We need a BPM camp

I received yet another email about the upcoming Gartner BPM Summit, and I continue to be horrified by the price of conferences: U$1,895 for 3 days?! Or how about the AIIM records management conference in Toronto next week: C$2,899 for 3 days? By the time you add in travel and living, it’s no mean chunk of change when you’re an independent: I don’t have the luxury of a big company picking up my tab. Even those of you working for larger companies know that it’s not easy to find funding for attending conferences, even if you believe that they’ll be of value.

I know that analysts are in the business of making money from knowledge (so am I), but knowledge is becoming a commodity these days, and a lot of people won’t (or can’t) shell out that much cash just to sit in a room for three days and hear someone talk when the same information is available (albeit in a less structured manner) in a variety of other forms at a much lower cost: blogs, podcasts, vendor seminars, webinars, analyst reports and other sources that don’t believe that it’s in their best interests to charge everyone an arm and a leg just to have a conversation.

I only attend these big-money conferences once every few years; in the interim, I do just fine with my RSS feeds, daily email newsletters, webinars, vendor seminars, and other sources of free or reasonably-priced information. For example, in the past year, I’ve attended two major conferences: BPM 2005 in London, where I paid full price as an attendee, and FileNet’s user conference in Las Vegas, where I was a speaker so had my conference fee waived (check out the series of entries in my November archive, where I was blogging live from the conference sessions by emailing from my Blackberry). I also attended some local seminars/mini-conferences at little or no cost, such as e-Content Institute, plus some vendor seminars; in fact, I spent yesterday morning at a LabOne seminar hearing about how their next generation of products is going to better integrate into my insurance clients’ systems.

I attended a ton of webinars last year, most from ebizQ and BPMinstitute.org, but also from vendors such as Global 360 and Proforma (search my archives for “webinar” to see my comments on the webinars). I have a list of past webinars that I want to watch but haven’t found time yet: a wealth of information delivered to my desk, for free, with a relatively modest amount of vendor promotional material wrapped around it.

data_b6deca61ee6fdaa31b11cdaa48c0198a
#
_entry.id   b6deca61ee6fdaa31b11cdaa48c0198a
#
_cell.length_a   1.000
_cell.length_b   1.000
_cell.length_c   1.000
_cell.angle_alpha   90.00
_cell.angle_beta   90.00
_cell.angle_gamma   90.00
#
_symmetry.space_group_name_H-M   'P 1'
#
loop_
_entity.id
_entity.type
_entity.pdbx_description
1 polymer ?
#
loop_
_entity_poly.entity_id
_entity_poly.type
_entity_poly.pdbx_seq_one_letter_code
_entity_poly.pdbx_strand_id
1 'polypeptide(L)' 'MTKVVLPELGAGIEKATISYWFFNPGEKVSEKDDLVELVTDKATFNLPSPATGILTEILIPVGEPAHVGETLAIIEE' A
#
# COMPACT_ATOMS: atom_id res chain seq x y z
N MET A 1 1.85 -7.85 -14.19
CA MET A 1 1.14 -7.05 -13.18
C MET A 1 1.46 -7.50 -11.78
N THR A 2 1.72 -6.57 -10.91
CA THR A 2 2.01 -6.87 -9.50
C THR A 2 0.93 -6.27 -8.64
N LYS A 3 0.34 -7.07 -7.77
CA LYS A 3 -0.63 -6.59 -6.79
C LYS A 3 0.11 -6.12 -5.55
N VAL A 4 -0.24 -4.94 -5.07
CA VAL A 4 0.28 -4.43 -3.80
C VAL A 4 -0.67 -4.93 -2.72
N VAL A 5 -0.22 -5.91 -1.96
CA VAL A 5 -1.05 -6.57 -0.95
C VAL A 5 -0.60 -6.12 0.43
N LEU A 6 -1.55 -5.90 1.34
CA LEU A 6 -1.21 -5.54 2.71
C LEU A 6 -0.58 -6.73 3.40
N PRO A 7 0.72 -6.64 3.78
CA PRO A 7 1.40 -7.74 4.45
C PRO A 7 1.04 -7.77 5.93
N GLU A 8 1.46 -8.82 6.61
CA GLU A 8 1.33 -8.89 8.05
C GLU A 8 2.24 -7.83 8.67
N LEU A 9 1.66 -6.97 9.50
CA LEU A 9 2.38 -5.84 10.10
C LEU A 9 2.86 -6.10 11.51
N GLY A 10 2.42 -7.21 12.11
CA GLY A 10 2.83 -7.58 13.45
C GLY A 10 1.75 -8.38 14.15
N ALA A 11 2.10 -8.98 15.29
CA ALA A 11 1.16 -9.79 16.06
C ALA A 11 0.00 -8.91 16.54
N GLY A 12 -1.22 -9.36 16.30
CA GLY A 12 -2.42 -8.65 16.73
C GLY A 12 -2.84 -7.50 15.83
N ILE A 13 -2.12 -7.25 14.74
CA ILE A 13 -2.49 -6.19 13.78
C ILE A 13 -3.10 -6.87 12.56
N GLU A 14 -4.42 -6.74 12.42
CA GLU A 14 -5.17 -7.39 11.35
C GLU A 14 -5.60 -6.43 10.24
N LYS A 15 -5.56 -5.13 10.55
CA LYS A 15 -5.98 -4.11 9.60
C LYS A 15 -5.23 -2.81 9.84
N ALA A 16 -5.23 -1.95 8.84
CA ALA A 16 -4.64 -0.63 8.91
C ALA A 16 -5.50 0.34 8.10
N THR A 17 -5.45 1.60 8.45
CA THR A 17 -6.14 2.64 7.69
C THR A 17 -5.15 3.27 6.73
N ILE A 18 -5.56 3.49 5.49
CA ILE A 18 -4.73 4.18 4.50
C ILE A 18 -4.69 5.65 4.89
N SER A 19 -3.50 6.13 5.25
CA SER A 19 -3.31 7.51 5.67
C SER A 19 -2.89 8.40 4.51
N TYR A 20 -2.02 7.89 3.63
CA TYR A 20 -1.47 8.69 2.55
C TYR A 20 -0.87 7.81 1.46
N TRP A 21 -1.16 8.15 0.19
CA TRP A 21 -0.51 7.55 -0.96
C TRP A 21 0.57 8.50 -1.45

There is something to be said about a conference atmosphere, however. As much as I dislike most professional networking (I’m a closet introvert), conferences provide a great opportunity to meet people with the same interests: for me, that includes potential clients, but also vendors, potential partners, industry analysts and a variety of other types. Most conferences also include some sort of vendor showcase where I can have a peek at the latest and greatest technology.

The dilemma is this, then: given that much of the “information” (content) of the big conferences is available in the public domain or through lower-cost alternatives, how do we share that information in a conference-like networking atmosphere?

The answer may lie in the new generation of “un-conferences” or “camps”. These still exist mostly as technical conferences, but with the focus on collaboration rather than presentations (i.e., have a conversation guided by an actual practioner rather than death-by-Powerpoint from a hired speaker), limited enrolment, and free (or nearly so) fees for attending, this movement has the potential to expand into other traditional conference areas. One popular technical camp is BarCamp, including the recent TorCamp. David Crow, the prime organizer of TorCamp (and my neighbour), just posted about the camp format for un-conferences, and links to Chris Heuer with more about these sort of amateur conferences. A camp with a specific focus on integration is Mashup Camp next month in San Jose, which I’ll be attending because I want to explore how to use mashup concepts in the context of enterprise application integration: this is the part of the future of orchestration. And the expected “conference fee”? $0.

Camps are still, for the most part, for techno-geeks (I admit it, I am a geek). But how long before this “amateur” format hits the mainstream? How long before Gartner’s BPM summit is competing with BPMcamp?

6 thoughts on “We need a BPM camp

  1. I got the mailer and was thinking the same thing before I threw the DM piece into the trash. We are striving to do exactly what you suggest with BrainJams, to move it beyond the realm of tech into other disciplines. I think the camp is a multi-day experience and the BrainJams models a one day unconference. But honestly, as Doc Searls has said, it doesnt matter what you call it so much as you just do something.

    I could help you with an event for the Sunday before BPM in Nashville, or we could go ahead and try Toronto in the summer – or perhaps just do one online to start like Ken kind of did with the Blogoposium1 tag.

    We are busy setting up the DC BrainJams event for next MON Jan 30, 2006 and the Berkeley event after, but could help you a bit once through next week – just let me know what we can do to help…

  2. Am I too late for this thread? If not, I totally agree with you! The 2005 BPM Think Tank in Miami was the closest I’ve experienced. They’re doing another one in DC this May, but now under OMG auspices, so it could be just weird.

  3. Pingback: Launching #BPMcamp

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